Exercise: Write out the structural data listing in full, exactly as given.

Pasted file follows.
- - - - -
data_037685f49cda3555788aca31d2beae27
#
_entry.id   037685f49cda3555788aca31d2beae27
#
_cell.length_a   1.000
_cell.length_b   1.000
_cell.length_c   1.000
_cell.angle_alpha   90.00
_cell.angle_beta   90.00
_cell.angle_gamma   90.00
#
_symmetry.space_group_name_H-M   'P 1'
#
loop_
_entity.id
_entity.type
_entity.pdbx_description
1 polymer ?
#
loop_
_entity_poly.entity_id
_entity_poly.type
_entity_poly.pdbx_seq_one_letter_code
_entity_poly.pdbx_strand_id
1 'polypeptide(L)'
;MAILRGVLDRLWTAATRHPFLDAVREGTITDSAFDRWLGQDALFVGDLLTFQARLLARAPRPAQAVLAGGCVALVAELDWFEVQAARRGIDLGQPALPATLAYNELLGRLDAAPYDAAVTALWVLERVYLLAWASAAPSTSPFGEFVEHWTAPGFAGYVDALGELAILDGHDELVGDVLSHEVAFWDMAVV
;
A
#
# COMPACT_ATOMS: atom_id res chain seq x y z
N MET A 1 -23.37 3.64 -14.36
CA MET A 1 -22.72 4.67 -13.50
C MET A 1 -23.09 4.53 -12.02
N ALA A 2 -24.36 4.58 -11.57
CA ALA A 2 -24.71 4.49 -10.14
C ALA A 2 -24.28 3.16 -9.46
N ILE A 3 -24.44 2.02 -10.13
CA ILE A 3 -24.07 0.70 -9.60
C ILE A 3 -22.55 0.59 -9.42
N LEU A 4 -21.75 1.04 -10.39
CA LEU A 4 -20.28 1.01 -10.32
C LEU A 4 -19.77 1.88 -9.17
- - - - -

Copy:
data_037685f49cda3555788aca31d2beae27
#
_entry.id   037685f49cda3555788aca31d2beae27
#
_cell.length_a   1.000
_cell.length_b   1.000
_cell.length_c   1.000
_cell.angle_alpha   90.00
_cell.angle_beta   90.00
_cell.angle_gamma   90.00
#
_symmetry.space_group_name_H-M   'P 1'
#
loop_
_entity.id
_entity.type
_entity.pdbx_description
1 polymer ?
#
loop_
_entity_poly.entity_id
_entity_poly.type
_entity_poly.pdbx_seq_one_letter_code
_entity_poly.pdbx_strand_id
1 'polypeptide(L)'
;MAILRGVLDRLWTAATRHPFLDAVREGTITDSAFDRWLGQDALFVGDLLTFQARLLARAPRPAQAVLAGGCVALVAELDWFEVQAARRGIDLGQPALPATLAYNELLGRLDAAPYDAAVTALWVLERVYLLAWASAAPSTSPFGEFVEHWTAPGFAGYVDALGELAILDGHDELVGDVLSHEVAFWDMAVV
;
A
#
# COMPACT_ATOMS: atom_id res chain seq x y z
N MET A 1 -23.37 3.64 -14.36
CA MET A 1 -22.72 4.67 -13.50
C MET A 1 -23.09 4.53 -12.02
N ALA A 2 -24.36 4.58 -11.57
CA ALA A 2 -24.71 4.49 -10.14
C ALA A 2 -24.28 3.16 -9.46
N ILE A 3 -24.44 2.02 -10.13
CA ILE A 3 -24.07 0.70 -9.60
C ILE A 3 -22.55 0.59 -9.42
N LEU A 4 -21.75 1.04 -10.39
CA LEU A 4 -20.28 1.01 -10.32
C LEU A 4 -19.77 1.88 -9.17